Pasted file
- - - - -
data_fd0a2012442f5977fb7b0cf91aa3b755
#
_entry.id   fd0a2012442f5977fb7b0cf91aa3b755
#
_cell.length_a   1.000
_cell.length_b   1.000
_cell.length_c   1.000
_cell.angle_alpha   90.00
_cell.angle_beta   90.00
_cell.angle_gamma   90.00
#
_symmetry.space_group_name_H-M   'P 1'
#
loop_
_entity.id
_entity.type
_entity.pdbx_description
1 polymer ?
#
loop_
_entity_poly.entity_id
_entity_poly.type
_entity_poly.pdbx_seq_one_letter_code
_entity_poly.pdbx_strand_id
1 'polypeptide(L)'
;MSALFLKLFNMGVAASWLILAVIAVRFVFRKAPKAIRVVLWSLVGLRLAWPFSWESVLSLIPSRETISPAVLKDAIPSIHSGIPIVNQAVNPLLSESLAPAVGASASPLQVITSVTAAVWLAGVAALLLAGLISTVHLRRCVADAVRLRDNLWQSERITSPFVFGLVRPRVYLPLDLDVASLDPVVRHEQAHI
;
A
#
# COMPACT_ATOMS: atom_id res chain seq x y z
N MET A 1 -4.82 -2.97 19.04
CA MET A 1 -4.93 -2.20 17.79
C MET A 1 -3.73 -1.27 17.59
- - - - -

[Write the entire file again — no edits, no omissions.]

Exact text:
data_fd0a2012442f5977fb7b0cf91aa3b755
#
_entry.id   fd0a2012442f5977fb7b0cf91aa3b755
#
_cell.length_a   1.000
_cell.length_b   1.000
_cell.length_c   1.000
_cell.angle_alpha   90.00
_cell.angle_beta   90.00
_cell.angle_gamma   90.00
#
_symmetry.space_group_name_H-M   'P 1'
#
loop_
_entity.id
_entity.type
_entity.pdbx_description
1 polymer ?
#
loop_
_entity_poly.entity_id
_entity_poly.type
_entity_poly.pdbx_seq_one_letter_code
_entity_poly.pdbx_strand_id
1 'polypeptide(L)'
;MSALFLKLFNMGVAASWLILAVIAVRFVFRKAPKAIRVVLWSLVGLRLAWPFSWESVLSLIPSRETISPAVLKDAIPSIHSGIPIVNQAVNPLLSESLAPAVGASASPLQVITSVTAAVWLAGVAALLLAGLISTVHLRRCVADAVRLRDNLWQSERITSPFVFGLVRPRVYLPLDLDVASLDPVVRHEQAHI
;
A
#
# COMPACT_ATOMS: atom_id res chain seq x y z
N MET A 1 -4.82 -2.97 19.04
CA MET A 1 -4.93 -2.20 17.79
C MET A 1 -3.73 -1.27 17.59